Unfortunately, many of the laws that were passed in the late 1800s and early 1900s that affect American Indians mandated that they stop doing certain dances and certain cultural and religious practices. Many of those laws have been tested in court, and now you find that some of the tribal groups are going back to those old traditional cultural beliefs and ways, but, unfortunately, in that interim of 50 or 60 years, some of them have simply been lost to antiquity. They haven't been recorded and they just haven't been preserved.

But I think Indians recognize now that it's almost impossible to go hack in time and to bring back the old days. What we have to do is find a way that we can make it better for our children and, at the same time, preserve the cultural beauty of the Indian lifestyle.

Q: Are Native Americans designing an educational system for themselves to pass on traditional knowledge?

BNC: They are. The traditional Indian way of leaching was done through what is commonly called the cycle system, and that means an uncle or grandfather usually taught the youngster, or a grandmother taught the granddaughter, but Indians now do both. The societies and the clans and the cultural groups within the tribe try and pass their knowledge on to youngsters who are interested in learning, trying to preserve the language and the dances and the songs and the art design and so on. At the same time, Indians throughout this country are participating much more in the formal kind of an education that other Americans go through.

We do have one really bright spot, though, and that is that about 25 years ago, or maybe a little more, Indian tribal groups that were a long way away from the metropolitan areas recognized that the youngsters who wanted to get a formal education found it very difficult to leave the reservation and go to a city and get an education. They had a very high dropout rate and sometimes they would end up in skid rows and alcoholism, things of that nature. That was the beginning of a movement that is very strong now. It's called the American Indian Colleges, and I believe there are about 23 of them. Most of them are two-year colleges, and they're located right on the reservation, so the proximity to the Indian people makes it easy to go to school nights or part time or full time. There's only one Indian college that gives a four-year degree and a graduate studies degree, and that is with the Lakota Sioux at Rosebud, South Dakota.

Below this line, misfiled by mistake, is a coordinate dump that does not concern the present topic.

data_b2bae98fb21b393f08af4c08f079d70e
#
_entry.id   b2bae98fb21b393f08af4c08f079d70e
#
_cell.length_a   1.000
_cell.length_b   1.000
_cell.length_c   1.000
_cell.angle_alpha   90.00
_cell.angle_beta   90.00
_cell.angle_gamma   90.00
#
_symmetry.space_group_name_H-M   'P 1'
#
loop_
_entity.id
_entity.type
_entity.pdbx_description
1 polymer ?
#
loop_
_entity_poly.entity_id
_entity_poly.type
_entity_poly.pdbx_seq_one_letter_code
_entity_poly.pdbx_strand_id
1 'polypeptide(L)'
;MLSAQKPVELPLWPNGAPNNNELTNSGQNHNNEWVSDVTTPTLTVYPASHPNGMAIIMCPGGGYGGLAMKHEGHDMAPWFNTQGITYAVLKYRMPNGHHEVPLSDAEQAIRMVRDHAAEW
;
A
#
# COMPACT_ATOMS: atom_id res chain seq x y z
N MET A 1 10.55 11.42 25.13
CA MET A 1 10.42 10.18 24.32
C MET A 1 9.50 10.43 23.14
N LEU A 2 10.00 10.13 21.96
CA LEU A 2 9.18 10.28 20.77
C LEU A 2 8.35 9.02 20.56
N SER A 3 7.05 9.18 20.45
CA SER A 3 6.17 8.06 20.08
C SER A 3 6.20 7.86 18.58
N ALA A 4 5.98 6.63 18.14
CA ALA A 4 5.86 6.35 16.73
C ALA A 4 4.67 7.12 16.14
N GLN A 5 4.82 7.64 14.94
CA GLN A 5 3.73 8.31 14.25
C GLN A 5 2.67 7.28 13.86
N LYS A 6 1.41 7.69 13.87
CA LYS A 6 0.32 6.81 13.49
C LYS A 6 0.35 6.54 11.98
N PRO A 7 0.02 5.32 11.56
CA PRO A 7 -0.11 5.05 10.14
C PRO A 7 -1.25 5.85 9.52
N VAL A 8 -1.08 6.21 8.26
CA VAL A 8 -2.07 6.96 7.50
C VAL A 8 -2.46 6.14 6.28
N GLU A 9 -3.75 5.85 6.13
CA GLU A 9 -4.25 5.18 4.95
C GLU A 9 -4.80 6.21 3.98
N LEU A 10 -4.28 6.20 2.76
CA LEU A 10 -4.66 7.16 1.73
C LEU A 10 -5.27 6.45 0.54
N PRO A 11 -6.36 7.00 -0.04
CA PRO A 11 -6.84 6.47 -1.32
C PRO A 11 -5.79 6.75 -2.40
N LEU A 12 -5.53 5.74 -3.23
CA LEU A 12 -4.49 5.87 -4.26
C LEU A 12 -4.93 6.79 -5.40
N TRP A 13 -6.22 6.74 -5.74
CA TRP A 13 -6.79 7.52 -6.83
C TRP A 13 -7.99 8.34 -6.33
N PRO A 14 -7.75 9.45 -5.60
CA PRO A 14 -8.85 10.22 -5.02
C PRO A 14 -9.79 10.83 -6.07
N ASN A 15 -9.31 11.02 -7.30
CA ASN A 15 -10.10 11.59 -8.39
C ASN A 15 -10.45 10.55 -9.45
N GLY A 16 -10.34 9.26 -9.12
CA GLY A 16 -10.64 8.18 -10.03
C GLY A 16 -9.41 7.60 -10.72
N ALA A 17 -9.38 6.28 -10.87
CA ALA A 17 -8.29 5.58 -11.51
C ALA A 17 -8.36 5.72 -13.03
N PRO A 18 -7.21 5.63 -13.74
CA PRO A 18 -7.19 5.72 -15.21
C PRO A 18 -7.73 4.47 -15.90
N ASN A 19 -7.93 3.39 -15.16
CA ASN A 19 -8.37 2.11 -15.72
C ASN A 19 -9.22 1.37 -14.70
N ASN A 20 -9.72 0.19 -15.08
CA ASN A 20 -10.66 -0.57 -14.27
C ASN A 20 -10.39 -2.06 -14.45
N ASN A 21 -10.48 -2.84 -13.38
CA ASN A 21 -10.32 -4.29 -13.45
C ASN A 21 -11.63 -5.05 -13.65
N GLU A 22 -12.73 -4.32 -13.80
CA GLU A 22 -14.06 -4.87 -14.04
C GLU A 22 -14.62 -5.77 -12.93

But these two-year colleges have really filled a gap, and many students are going to those two-year Indian colleges and then transfer to four-year colleges in the metropolitan areas. I think they've also made a very, very strong effort to try to preserve within that college structure the traditional beliefs, because almost all of them, for instance, do have classes of native language instruction.

Q: What about the formal education for high-school students'? Does formal education work against traditional education, in a sense? Is there a sort of MTV culture starting up among high-school students?

BNC: You know, really, it depends on the school board that controls the curriculum with in the high school. Some school boards on the reservations are made up of non-Indians. Some school boards are made up of Indians, and I think generally the ones that have the stronger curriculum to preserve the old traditions are the ones that have Indian school board members. But school boards in this country are open to anybody. Anyone can run for a school board, and many times in the past. Indian parents or grandparents saw the Western kind of a school as sort of threatening, because youngsters would learn a certain thing at home, and then they would go to school, and then their non-Indian teachers taught them something else.

That led to a very high dropout rate and, in fact, it led to a high suicide rate, too, among young teenagers. I think that local Indian school boards are working better with parents now to try to preserve those old cultures.